Everyone is interested in learning how to do animation, how to design websites, how to design interiors, how to generate visual effects, how catalogues and broachers are made. Well you can learn it all and that too in the comfort of your own home.
Online learning is learning with the assistance of the Internet and a personal computer. The term e-learning, or electronic learning, often is used interchangeably with online learning. The important benefit of online learning is that it can span time and distance. You do not have to be in the same place as your teacher to obtain course-related information.
Even if you are attending a traditional course, where the instructor uses Canvas, you can have anywhere, anytime access to your course documents along with consistent interaction with your classmates and teacher. Customarily, online learning falls under the broader category of distance education.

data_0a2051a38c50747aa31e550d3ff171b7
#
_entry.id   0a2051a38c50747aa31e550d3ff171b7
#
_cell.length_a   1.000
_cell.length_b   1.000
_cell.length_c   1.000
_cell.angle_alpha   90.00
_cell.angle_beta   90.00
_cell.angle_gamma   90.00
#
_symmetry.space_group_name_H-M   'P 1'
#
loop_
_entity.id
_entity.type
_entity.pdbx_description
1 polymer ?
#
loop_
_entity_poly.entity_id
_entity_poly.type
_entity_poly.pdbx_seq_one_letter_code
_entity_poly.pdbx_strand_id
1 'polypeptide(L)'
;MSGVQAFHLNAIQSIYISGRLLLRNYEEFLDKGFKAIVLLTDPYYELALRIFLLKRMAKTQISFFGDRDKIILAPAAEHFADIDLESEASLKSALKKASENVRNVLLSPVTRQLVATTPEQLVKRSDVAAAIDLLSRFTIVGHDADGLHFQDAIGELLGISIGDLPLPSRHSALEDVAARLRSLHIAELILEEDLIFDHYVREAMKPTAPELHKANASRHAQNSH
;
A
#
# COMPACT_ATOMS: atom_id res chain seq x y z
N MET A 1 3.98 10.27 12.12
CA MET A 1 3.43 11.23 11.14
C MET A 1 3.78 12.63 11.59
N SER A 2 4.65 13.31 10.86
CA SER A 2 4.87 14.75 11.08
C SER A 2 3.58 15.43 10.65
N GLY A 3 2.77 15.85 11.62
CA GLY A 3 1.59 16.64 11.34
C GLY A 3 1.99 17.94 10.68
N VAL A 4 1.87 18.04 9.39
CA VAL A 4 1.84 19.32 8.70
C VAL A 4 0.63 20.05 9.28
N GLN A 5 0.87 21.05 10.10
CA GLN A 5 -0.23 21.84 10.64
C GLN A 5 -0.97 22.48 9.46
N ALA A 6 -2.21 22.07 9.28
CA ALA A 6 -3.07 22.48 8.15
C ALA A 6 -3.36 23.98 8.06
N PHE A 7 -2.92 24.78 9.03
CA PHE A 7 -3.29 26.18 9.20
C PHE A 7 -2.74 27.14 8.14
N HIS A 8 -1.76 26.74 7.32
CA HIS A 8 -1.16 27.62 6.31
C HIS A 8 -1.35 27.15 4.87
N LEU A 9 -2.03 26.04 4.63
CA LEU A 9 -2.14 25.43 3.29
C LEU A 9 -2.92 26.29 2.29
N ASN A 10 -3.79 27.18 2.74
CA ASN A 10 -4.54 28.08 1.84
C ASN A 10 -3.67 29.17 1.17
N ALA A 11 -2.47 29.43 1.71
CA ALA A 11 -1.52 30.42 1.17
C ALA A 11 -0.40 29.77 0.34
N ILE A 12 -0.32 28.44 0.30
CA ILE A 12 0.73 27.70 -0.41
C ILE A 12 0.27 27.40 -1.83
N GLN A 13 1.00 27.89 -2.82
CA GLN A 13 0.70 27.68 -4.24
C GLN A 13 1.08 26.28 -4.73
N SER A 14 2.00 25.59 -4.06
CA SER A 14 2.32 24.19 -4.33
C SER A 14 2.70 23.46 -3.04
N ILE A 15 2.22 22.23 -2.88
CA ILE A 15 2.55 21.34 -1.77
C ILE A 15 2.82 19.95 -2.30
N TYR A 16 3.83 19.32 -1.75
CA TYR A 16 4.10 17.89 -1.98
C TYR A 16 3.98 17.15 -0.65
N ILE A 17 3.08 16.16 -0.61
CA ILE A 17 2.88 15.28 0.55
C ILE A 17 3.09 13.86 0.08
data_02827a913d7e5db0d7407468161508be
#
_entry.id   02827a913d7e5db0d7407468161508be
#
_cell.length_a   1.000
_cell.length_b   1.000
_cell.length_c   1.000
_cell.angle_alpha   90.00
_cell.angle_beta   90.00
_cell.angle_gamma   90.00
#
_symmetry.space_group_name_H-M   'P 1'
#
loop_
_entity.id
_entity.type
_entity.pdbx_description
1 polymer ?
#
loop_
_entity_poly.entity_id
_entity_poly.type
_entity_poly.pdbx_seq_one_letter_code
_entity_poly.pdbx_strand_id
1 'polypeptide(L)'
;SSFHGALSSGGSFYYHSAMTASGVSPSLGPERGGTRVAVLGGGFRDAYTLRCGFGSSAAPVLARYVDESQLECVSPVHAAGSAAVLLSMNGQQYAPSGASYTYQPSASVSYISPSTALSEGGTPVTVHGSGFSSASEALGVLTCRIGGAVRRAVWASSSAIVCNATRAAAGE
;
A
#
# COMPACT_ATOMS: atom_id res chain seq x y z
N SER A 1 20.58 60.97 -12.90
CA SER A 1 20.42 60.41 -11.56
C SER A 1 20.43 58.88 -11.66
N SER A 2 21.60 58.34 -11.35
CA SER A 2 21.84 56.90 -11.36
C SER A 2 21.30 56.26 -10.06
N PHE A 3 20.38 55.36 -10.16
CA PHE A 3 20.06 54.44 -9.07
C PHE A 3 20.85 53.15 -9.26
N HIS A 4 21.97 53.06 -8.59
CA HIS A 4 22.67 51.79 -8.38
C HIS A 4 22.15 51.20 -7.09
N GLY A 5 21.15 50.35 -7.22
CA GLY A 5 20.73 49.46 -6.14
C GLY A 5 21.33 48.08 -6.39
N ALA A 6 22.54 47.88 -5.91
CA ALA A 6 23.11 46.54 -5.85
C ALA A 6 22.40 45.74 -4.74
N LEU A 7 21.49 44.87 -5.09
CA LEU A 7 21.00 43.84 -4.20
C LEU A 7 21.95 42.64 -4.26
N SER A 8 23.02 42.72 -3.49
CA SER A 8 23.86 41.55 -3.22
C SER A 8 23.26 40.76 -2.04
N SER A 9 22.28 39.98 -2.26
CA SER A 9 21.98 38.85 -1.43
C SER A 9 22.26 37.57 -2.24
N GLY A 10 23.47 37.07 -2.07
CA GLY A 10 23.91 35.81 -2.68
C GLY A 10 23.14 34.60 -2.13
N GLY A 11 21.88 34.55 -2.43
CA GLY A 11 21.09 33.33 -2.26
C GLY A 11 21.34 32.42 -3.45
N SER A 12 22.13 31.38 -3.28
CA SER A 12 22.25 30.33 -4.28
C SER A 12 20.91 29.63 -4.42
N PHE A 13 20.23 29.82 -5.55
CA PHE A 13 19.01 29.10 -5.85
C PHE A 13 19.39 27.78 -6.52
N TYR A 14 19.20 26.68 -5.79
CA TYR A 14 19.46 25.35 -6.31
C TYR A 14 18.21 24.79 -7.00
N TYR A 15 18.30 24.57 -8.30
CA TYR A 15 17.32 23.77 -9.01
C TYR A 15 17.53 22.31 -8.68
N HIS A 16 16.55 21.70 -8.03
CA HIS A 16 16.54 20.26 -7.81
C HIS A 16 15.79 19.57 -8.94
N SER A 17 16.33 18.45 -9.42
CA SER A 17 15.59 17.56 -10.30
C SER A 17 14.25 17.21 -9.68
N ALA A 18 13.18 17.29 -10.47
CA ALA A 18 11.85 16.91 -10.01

Distance education is defined by the United States Distance Learning Association as an “education program whereby students may complete all or part of an educational program in a geographical location apart from the institution hosting the program; the final award given is equivalent in standard and content to an award program completed on campus.”
Typically, students and teachers reside in different locations; a physical classroom is not necessary. Therefore the teaching and learning process relies on the Internet and a personal computer.
Whether you recognize it or not, students and teachers have benefited from the flexibility of distance learning for decades. Many of us may recall our first distance learning experiences involving television as the instructional medium. In the past decade, with increasingly widespread access to computers and the Internet, online learning has become a consistent presence at all levels of education. As businesses, school districts, colleges, and universities have become “wired,” online learning has evolved beyond pure distance learning. The ability for learners to extend communication and access resources outside of their school or work environments, allows them to supplement – and sometimes fully replace – activities once reserved for the traditional classroom or workplace.